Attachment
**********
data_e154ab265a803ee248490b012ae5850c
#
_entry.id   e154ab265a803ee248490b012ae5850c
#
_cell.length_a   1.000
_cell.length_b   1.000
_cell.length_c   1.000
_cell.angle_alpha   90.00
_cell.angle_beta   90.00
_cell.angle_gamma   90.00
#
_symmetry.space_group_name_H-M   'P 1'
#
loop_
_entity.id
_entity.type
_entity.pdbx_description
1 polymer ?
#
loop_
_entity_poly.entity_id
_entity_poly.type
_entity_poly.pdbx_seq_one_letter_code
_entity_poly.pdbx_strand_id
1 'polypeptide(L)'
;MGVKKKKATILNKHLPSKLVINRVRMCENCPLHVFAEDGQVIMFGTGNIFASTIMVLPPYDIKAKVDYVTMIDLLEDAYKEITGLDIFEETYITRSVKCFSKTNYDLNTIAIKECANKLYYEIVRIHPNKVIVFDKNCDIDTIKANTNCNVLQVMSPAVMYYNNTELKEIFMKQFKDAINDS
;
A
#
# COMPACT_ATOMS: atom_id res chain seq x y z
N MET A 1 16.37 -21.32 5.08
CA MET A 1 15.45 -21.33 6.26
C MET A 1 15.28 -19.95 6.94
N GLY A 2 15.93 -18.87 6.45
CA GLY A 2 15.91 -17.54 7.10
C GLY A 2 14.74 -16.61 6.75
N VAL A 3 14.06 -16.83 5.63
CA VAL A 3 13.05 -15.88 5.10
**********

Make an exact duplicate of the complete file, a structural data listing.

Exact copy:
data_e154ab265a803ee248490b012ae5850c
#
_entry.id   e154ab265a803ee248490b012ae5850c
#
_cell.length_a   1.000
_cell.length_b   1.000
_cell.length_c   1.000
_cell.angle_alpha   90.00
_cell.angle_beta   90.00
_cell.angle_gamma   90.00
#
_symmetry.space_group_name_H-M   'P 1'
#
loop_
_entity.id
_entity.type
_entity.pdbx_description
1 polymer ?
#
loop_
_entity_poly.entity_id
_entity_poly.type
_entity_poly.pdbx_seq_one_letter_code
_entity_poly.pdbx_strand_id
1 'polypeptide(L)'
;MGVKKKKATILNKHLPSKLVINRVRMCENCPLHVFAEDGQVIMFGTGNIFASTIMVLPPYDIKAKVDYVTMIDLLEDAYKEITGLDIFEETYITRSVKCFSKTNYDLNTIAIKECANKLYYEIVRIHPNKVIVFDKNCDIDTIKANTNCNVLQVMSPAVMYYNNTELKEIFMKQFKDAINDS
;
A
#
# COMPACT_ATOMS: atom_id res chain seq x y z
N MET A 1 16.37 -21.32 5.08
CA MET A 1 15.45 -21.33 6.26
C MET A 1 15.28 -19.95 6.94
N GLY A 2 15.93 -18.87 6.45
CA GLY A 2 15.91 -17.54 7.10
C GLY A 2 14.74 -16.61 6.75
N VAL A 3 14.06 -16.83 5.63
CA VAL A 3 13.05 -15.88 5.10